More effective even than Micah’s withering verbal onslaught is his bright idea to set a trap. Earlier, with the highly successful EVP session, I had assumed that Micah had seen a few too many episodes of Ghost Hunters. With the development of the powder-on-the-floor scheme I knew it was even worse than that. The only things missing were a cardboard box propped up by a stick with a string tied around it. Maybe a little bologna for bait and they would’ve caught that pesky demon. Apparently he’s been taking trapping lessons from the Scooby Doo gang; Fred would be proud.
If this didn’t strain credulity already, the audience is urged to believe that the demon, in a moment of Tom Sawyer-ish mischief uses the trap to ensnare Micah and Katie in one of its own. In the attic they find a photograph of Young Katie standing in front of her old house. But her childhood home was reduced to ashes in a fire so many years ago, how is this possible?! Am I supposed to believe that this demon, after burning her first house down, carried her picture around in his metaphysical pocket for fifteen years before tricking them into an Easter egg hunt to recover it? I was not convinced.
Despite the painfully slow progression of the movie, even I will concede certain chilling moments that the film does well. Katie’s propensity for sleepwalking, for standing and apparently staring at Micah’s sleeping body for hours strikes the proper chords of eerie disquiet. Even better, the scene where Katie is dragged out of the bedroom by the ankle was for me the high point of the movie. Frustratingly, though, the rest of the action takes place off-scene, eliminating the need for something more developed or interesting to be captured on camera. And this illustrated for me an exasperating pattern in the movie. Every time something interesting starts to happen, the scene flips to de-escalating action before the peak of excitement is even reached. Much like porn to a 13 year old boy, these brief moments of creepy activity serve only as teases for the audience, leaving them unsatisfied when they realize all they got was foreplay, no climax. An hour of false titillation later, the build-up has lost what little appeal it once had and you find yourself wondering when it’s going to be over because all you’re doing is sitting there screwing yourself.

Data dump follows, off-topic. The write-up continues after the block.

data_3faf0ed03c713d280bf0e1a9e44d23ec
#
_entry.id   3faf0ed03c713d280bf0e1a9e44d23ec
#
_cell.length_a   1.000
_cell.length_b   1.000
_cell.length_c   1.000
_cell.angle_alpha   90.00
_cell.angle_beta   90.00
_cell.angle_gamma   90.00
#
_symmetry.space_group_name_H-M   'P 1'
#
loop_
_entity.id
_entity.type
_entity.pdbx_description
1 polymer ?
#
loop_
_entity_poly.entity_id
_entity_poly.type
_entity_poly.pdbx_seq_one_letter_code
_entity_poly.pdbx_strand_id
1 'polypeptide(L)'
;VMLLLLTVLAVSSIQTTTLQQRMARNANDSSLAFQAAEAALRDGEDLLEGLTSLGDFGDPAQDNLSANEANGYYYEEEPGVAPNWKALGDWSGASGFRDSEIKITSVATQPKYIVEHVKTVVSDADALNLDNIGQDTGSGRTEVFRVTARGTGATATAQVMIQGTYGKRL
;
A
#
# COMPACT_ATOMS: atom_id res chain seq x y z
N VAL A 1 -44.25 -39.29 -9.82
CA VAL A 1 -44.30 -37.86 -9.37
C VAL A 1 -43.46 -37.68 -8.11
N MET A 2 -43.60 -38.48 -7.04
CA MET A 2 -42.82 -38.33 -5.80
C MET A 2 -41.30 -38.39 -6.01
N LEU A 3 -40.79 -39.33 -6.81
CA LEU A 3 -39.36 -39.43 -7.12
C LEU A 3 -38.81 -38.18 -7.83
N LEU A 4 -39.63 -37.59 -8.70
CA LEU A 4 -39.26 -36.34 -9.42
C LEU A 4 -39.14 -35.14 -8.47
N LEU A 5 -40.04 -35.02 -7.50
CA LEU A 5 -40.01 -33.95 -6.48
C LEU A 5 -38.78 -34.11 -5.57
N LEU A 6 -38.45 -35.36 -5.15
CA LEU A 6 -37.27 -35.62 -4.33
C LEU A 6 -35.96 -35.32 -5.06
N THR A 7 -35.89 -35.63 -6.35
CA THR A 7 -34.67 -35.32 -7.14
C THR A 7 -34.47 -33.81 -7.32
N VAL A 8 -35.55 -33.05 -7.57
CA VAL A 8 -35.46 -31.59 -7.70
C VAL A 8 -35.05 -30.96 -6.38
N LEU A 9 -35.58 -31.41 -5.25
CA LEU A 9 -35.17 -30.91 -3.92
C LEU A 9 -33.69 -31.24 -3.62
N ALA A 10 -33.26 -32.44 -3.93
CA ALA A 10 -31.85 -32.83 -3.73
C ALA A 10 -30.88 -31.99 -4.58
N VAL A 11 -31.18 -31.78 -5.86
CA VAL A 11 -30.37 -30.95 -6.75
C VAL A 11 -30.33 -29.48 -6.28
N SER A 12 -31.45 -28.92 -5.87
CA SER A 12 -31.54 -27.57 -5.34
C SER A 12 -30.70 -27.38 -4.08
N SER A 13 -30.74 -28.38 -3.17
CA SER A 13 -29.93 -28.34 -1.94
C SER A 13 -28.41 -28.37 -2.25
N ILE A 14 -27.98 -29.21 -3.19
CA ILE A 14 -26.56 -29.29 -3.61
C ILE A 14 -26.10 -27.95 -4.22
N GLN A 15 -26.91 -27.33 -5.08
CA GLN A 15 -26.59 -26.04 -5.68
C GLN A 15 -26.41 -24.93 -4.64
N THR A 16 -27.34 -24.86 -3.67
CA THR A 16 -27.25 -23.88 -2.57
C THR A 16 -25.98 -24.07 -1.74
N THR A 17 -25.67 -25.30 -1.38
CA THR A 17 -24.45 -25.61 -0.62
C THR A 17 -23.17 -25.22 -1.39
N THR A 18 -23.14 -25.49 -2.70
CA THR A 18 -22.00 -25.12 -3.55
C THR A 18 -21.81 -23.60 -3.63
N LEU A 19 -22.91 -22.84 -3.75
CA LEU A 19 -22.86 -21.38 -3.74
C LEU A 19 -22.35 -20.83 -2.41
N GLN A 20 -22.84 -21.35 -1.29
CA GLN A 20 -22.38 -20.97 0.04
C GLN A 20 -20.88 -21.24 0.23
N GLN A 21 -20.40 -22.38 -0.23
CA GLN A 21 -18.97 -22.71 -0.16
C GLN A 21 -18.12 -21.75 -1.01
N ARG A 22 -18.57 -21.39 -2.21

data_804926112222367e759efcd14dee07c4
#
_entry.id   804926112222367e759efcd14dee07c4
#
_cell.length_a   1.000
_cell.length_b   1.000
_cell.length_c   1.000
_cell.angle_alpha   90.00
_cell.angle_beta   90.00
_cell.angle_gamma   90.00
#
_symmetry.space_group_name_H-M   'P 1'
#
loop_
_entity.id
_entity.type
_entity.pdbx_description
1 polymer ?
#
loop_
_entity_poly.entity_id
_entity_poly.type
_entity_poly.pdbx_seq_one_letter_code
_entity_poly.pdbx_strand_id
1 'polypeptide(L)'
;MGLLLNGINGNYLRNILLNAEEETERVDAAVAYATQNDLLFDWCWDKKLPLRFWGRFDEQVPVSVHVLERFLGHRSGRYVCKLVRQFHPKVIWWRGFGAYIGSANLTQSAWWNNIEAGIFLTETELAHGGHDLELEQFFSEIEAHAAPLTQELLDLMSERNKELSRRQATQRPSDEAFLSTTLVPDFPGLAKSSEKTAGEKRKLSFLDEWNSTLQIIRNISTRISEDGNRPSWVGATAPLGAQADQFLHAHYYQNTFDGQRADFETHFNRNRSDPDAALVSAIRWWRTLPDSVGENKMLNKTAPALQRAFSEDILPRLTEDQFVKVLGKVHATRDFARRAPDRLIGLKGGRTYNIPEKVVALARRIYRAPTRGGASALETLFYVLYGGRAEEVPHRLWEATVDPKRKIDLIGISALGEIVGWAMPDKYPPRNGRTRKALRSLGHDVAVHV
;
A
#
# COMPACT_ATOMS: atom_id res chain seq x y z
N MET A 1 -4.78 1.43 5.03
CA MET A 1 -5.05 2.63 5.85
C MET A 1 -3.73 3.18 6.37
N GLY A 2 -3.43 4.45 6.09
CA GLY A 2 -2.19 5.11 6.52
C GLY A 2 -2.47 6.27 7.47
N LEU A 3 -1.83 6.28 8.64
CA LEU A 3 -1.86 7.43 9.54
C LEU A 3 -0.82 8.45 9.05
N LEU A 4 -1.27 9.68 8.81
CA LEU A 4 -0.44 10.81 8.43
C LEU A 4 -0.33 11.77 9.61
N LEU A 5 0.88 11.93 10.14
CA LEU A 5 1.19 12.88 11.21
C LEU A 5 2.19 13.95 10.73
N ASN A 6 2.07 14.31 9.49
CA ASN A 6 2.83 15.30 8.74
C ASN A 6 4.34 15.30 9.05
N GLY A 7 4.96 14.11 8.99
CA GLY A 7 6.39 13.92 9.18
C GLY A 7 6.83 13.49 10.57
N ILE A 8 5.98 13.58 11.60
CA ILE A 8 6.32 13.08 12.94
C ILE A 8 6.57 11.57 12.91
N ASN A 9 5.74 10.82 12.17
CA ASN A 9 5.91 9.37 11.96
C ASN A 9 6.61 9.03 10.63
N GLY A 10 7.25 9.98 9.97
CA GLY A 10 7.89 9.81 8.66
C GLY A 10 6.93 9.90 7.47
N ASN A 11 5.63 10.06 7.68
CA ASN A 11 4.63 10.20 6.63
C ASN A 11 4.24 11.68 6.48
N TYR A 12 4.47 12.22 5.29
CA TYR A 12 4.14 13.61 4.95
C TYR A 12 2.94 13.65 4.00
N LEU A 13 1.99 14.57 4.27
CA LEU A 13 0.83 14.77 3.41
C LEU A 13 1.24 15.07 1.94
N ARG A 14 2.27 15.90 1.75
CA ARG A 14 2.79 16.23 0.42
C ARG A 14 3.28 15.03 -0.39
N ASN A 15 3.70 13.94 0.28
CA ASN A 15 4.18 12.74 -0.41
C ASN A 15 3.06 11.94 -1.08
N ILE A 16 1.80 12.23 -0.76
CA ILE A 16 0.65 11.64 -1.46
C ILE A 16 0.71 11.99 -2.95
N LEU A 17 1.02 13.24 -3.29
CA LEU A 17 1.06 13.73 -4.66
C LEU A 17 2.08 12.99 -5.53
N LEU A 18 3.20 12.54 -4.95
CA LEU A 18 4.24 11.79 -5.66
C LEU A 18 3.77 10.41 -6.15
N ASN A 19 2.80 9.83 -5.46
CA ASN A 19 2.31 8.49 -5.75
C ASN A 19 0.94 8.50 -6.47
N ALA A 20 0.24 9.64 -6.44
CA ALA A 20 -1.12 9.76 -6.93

After an hour of sitting through what I can only qualify as sheer disappointment, I’m hoping that Micah’s going to die, and I’m so tired of Katie’s whining that I don’t really care what happens to her anymore. I’m actually angry at the demon for drawing this out as long as he has and I’m debating whether or not it would be worth the satisfaction of giving the entire screen the finger. Being escorted out by security would actually be a pleasure at this point. I managed to refrain, but I did applaud the people behind me starting to boo.
By the time the credits rolled, I knew for certain why the movie had only cost a hundred fifty dollars or so to make. They probably spent the one or two million of their budget buying off movie critics. Whoever said that Paranormal Activity was the scariest movie of the last ten years should be burned at the stake. Those gentle souls disturbed and frightened by Paranormal Activity should also avoid thrillers such as, Home Alone, Mrs. Doubtfire, and Ducktales the Movie.